Flowers are the perfect decoration for Beltane as it is perfectly symbolic to the energy of the season. Procreation. If the weather has been reasonable the landscape will be awash with wild and cultivated blossoms, some of them edible!
Violets fall into that category. These highly scented and colourful appendages make tasty additions to salads when fresh but sugared opens up a whole other set of options and they will last longer.
Violets come in a range of shades, from pink to purple. It is best to pick away from roads, chemicals and locations where territories get marked. Take only what you need and spread your harvesting around, a little from each plant so that they can recover and remain healthy for next year.
Courtenay, in a conversation last year says she sends out a message in advance that there will be some “trimming” so that the plant(s) has time to prepare. Saying thank-you is always a good idea as respect for what is being taken is important.
You will need:
Fresh violets, dry
white sugar ( the smallest grain available but not icing sugar)
Pick your violets after the dew has dried off the violets and bring them inside. If you are confident of the environment they were picked in, let the flowers rest so any little critters can feel safe enough to climb out of the blossoms. Return them to the outside.
If you are not sure about the environment, then a wash might be in order. Lay the blossoms out to dry and proceed, when they are no longer moist.
Don’t wait too long as the petals will tend to fold inwards, the longer they wait after picking.
Egg white can be used or dried albumin if that is your preference. Follow the instructions to mix in the water or beat the egg white with a teaspoon of water and find a thin paint brush to use on the petals.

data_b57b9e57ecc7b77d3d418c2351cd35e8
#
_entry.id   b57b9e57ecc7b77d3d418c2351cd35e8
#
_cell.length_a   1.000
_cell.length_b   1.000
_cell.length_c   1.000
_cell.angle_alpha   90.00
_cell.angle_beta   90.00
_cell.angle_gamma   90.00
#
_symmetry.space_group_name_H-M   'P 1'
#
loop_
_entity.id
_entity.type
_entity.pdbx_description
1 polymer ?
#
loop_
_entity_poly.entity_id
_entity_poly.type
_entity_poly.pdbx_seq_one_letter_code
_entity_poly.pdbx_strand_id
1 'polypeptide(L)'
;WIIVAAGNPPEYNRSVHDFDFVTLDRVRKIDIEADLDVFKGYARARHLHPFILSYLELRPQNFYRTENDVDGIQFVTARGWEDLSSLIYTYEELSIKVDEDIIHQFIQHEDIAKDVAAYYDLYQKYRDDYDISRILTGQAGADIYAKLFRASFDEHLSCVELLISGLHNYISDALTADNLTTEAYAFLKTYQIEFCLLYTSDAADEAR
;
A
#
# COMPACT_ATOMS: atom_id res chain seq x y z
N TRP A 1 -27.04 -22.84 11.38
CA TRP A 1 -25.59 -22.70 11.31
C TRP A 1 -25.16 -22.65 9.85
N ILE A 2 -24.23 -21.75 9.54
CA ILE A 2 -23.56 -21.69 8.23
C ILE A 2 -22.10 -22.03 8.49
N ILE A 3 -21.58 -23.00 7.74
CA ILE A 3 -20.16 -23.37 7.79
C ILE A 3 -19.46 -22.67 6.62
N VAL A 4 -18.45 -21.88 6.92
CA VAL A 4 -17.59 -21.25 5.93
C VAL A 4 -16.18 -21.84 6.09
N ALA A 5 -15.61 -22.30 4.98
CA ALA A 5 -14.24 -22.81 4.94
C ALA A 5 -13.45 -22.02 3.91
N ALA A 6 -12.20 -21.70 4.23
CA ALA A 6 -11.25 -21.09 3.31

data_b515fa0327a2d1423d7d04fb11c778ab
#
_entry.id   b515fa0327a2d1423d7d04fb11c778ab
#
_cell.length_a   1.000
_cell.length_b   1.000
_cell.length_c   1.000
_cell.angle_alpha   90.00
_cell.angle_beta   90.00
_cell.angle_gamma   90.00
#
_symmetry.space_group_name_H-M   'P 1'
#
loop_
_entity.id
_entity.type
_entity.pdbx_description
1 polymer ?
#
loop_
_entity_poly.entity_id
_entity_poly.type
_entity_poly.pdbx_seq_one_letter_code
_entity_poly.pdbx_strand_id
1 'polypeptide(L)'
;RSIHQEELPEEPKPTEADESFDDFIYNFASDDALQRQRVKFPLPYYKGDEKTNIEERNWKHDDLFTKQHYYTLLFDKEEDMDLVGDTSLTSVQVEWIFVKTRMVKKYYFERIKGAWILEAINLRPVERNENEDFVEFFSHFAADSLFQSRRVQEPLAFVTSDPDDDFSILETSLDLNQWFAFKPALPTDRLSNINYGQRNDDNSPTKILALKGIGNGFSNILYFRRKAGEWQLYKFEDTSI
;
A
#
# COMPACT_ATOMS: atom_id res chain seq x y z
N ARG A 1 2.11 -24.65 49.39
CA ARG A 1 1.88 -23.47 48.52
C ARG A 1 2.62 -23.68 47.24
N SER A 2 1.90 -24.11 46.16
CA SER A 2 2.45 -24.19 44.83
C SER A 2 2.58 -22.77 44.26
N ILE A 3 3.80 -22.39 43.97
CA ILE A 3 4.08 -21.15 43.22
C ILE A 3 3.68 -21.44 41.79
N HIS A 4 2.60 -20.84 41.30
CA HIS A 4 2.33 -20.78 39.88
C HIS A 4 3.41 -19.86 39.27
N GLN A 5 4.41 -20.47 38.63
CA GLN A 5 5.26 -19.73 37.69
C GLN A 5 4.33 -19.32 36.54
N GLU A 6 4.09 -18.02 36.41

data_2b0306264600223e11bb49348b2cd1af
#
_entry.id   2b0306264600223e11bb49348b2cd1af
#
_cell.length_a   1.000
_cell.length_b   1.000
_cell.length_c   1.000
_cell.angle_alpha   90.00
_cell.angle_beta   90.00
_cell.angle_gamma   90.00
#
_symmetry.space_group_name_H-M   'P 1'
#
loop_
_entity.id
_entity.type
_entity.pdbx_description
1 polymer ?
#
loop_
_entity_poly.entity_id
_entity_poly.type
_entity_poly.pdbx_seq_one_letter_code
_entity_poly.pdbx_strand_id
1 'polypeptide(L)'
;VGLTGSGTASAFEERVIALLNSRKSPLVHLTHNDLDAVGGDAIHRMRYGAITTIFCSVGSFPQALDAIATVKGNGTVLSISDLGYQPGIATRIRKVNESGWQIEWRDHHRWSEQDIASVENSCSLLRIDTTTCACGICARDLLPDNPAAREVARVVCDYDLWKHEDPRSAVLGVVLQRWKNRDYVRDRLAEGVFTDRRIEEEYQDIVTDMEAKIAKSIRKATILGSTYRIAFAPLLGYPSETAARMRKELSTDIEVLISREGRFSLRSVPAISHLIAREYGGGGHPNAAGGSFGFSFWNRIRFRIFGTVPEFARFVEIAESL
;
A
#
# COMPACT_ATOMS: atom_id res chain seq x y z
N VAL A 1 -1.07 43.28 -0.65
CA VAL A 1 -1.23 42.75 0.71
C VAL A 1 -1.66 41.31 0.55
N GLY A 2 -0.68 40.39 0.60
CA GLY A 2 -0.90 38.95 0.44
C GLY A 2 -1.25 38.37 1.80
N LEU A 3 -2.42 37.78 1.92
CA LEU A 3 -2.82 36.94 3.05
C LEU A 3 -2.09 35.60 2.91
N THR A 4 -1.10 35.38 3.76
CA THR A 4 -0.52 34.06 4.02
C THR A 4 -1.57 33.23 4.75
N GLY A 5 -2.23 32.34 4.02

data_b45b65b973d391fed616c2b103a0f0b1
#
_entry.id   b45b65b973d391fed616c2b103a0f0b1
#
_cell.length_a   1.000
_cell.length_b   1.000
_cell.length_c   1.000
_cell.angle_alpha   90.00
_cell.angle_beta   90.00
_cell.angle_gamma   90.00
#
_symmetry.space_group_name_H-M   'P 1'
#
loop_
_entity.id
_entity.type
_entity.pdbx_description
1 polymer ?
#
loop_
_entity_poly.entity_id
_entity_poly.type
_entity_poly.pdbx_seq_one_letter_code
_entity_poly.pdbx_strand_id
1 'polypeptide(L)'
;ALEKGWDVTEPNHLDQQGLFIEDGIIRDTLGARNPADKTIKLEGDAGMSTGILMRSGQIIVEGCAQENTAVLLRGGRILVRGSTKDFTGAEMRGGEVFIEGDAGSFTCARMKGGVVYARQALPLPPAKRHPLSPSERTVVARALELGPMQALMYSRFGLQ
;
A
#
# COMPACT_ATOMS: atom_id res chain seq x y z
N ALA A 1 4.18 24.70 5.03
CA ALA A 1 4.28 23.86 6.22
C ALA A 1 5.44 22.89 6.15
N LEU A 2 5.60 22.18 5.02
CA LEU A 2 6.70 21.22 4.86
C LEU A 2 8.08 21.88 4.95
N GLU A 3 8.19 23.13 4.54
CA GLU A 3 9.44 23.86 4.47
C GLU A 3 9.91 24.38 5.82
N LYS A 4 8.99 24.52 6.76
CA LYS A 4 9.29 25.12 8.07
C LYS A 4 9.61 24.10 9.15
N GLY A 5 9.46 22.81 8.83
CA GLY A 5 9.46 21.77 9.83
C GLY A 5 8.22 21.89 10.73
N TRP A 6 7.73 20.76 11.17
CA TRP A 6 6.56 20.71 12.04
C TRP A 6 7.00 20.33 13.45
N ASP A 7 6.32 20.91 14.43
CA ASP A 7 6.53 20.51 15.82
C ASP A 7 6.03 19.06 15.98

Paint the inside of each petal with egg white and then sprinkle with sugar. My intention is to use these up in the next month but if you need yours to last longer, paint and sugar both sides. The sugar will act as a preservative.
Don’t overdo the egg white. The blossoms will take longer to dry and the finished product tends to be more clumpy and less attractive.
Place the sugared flower on a piece of paper towel or something similar. Using the opposite end of the paint brush, gently fold the petals back into their original position.
Repeat, repeat, repeat, repeat, etc. until you have as many sugared violets as you would like. Place the violets in a safe place and allow to dry out completely. This will take several hours, possibly over night.
Once dry clip off the stems of the blossoms and store, in an airtight container, in a dark location.
Use the violets to top baking, float in drinks, add to salads if the season is over or anything else that strikes your fancy.
Violets were used to decorate the dandelion cake because we all know fairies have a love of flowers.
Local strawberries are special because they are only here for a limited time and taste so much better, fresh from the fields.
Violets are also here for a limited time before they are gone, so make the most of the window of opportunity and put away some sugared violets while they are available. You never know when inspiration will strike.
UPDATE: I had about a quarter cup of violets left over and placed them into a container of sugar, making sure they were fully covered. It took about two weeks but the sugar thoroughly dried out the flowers and the violets flavoured the sugar. So if you prefer not to have the crystalized grains on the flowers themselves, this is another option.
Sugared Violets from My Kitchen Wand